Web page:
Fatbear — Korea may be old news … still, there is an important difference between now and q4. at least until the end of November, Korea was intervening like mad in the fx market to try to stem the won’s rise — so its reserves grew quite substantially in q4 even in the face of won appreciation. The net result: dollar reserve growth, and financing for the US. With the BOK largely out of the market, to my knowledge, reserve growth has slowed at least for now (this was certainly true in january). So any reserve diversification by korea would mean a net reduction in CB financing for the US in q1 05.

    lorenzo, fair point. you can certainly argue that the current run up in oil prices has nothing to do with OPEC. it just reflects a generally tight market — strong demand growth, limited supply, almost everyone producing all out. on the other hand, strong demand and tight non-OPEC supply creates precisely the set of conditions when a cartel — or even one large producer (Saudis) could have an impact on the market. I certainly suspect that fears that OPEC might take some of its production off the market (or Saudis might do so on their own) if prices fell are at least contributing to the current market price. More generally, most oil producers resemble Nigeria more than Norway, so some unforeseen interruption in oil supply cannot be entirely ruled out.

  • Posted by anne


    Thank you for the helpful reference.


    Thank you letting me think in spurts as I am figuring out, or not, what puzzles me.

  • Posted by fatbear

    brad –

    If BOK did support in Q4, then (it looks like) they didn’t in Q1 (as Won dropped through Jan early Feb) – so no need to increase $ reserves early Q1. Then “The Memo” – did that mean BOK going elsewhere, and, if so, did Japan/Taiwan reaction force them to reverse?

    I know I’m in minority, but I think BOK will still acquire other currencies beyond $ – they got badly banged up in the previous market escapade (1998), and it’s my bet that their (longer than our bankers’) memories will make them want to be hedged (no pun) with other currencies in the coming crisis (whenever it comes, now or any date you care to speculate).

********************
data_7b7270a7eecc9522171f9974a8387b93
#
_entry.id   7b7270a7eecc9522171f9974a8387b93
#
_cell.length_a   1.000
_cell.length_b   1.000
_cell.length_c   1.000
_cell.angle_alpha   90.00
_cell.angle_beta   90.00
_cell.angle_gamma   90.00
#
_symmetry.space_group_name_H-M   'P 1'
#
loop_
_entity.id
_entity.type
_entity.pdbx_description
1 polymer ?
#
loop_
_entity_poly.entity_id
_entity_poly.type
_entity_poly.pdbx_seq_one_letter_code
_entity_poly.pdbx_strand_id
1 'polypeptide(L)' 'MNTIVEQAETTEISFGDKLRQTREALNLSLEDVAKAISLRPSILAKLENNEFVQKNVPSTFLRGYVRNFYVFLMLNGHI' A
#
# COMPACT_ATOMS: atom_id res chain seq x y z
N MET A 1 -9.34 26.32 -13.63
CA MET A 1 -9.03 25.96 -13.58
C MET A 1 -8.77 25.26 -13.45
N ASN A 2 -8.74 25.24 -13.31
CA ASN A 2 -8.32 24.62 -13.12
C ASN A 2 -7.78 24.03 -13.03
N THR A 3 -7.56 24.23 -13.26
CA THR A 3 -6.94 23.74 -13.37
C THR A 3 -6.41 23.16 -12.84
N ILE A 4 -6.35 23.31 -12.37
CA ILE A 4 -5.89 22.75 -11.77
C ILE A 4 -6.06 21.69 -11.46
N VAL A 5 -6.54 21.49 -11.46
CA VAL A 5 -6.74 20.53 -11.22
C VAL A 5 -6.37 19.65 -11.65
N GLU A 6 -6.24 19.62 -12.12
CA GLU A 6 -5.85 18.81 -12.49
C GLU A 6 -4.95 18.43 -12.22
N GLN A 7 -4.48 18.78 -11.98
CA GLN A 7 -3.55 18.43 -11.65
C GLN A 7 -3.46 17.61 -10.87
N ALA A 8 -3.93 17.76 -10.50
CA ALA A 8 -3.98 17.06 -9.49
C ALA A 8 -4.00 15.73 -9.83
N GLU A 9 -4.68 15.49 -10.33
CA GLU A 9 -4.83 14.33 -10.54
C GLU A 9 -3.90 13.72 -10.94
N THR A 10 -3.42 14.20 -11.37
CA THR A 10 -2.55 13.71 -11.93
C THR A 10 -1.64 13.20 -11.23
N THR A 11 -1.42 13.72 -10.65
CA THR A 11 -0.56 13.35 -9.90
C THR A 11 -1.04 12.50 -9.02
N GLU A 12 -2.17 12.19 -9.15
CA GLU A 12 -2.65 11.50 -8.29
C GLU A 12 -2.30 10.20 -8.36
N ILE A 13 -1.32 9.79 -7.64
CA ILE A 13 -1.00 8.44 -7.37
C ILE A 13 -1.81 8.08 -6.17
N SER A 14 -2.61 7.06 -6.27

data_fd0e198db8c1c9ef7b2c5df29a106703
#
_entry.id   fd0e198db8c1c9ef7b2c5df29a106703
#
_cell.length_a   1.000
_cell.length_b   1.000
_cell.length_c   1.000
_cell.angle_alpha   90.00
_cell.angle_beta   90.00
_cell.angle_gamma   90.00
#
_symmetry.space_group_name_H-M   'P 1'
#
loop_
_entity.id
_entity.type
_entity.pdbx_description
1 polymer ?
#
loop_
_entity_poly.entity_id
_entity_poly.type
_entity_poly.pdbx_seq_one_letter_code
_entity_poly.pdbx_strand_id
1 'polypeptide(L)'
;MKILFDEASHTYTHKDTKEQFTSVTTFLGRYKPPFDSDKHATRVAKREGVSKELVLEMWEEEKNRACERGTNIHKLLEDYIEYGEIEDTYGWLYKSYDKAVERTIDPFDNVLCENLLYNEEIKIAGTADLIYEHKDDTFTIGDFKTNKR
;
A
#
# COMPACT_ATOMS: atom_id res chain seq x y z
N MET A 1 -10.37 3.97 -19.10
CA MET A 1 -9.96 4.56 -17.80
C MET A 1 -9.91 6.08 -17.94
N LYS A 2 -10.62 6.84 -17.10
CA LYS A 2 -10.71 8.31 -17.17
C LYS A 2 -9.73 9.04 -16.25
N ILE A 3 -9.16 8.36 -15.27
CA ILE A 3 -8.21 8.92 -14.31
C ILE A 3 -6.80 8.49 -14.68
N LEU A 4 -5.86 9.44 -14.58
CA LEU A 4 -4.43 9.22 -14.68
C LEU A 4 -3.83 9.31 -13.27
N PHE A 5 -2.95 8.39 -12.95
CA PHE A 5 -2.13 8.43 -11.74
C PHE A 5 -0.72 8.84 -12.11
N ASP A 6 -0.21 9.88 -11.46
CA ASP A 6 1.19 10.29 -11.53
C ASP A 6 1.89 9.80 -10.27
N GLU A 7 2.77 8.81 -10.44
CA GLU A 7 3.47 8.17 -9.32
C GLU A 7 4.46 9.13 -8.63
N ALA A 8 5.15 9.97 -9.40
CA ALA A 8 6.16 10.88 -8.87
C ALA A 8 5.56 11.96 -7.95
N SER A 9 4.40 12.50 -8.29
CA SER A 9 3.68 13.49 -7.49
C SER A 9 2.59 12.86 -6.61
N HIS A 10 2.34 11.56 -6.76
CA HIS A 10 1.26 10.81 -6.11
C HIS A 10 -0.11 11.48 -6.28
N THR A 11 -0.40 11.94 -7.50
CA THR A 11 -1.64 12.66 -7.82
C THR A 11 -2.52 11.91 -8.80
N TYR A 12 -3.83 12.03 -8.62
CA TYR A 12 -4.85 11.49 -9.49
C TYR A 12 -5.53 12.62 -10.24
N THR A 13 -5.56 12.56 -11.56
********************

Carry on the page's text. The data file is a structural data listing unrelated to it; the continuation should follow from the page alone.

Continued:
• Posted by brad

    Fatbear — look at the wsj online article glory mentioned in the “korea, enough said” thread. one way to diversify is to farm out your reserves to outside managers, who then invest the funds in a broader range of securities/ broader range of currencies … the WSJ article indicates the basic direction Korea intends to move in, but does not spell out the pace of change.

    It also puts a number on Russia’s euro reserves –about 33% now. i suspect that sets a useful benchmark for thinking about the share of euros (or anything other than dollars) in Asian reserve portfolios.

  • Posted by fatbear

    brad –

    I think I’m with you, and I think we’re actually saying the same thing, except your language is clearer than mine – a simple question:

    Will the BOK diversify no matter what other countries’ reaction was to “The Memo”? (whether BOK direct dealing or through agents)

    1. Yes (my answer)

    2. No, because the pain will be too great if Won rises. (not my answer)

  • Posted by brad

    my gut says that they will do 1, but slowly, and deliberately (in part b/c governments do things cautiously in general). I suspect that to a degree they will end up both diversifying their reserves and still adding to their reserves, which is a mix of 1 and 2, so the net effect will be that there dollar exposure grows, but more slowly than if they were not diversifying …

    That answer should at least eliminate any illusion of clarity on my end.

    I do think we are saying the same thing, namely that they intend, over time, to diversify their reserves in various ways, but that they will want to do so without disrupting the market and will move at a deliberate pace —

  • Posted by ann o'non

    “That answer should at least eliminate any illusion of clarity on my end.”

    I think we may have found Greenspans replacement

  • Posted by CalculatedRisk

    Morgan Stanley, ABN Amro Say Asia to Coordinate Currency Policy
    Feb. 24 (Bloomberg) — Asian policy makers will work together to try to stem the advance in their currencies against the U.S. dollar, said Morgan Stanley and ABN Amro Holding NV.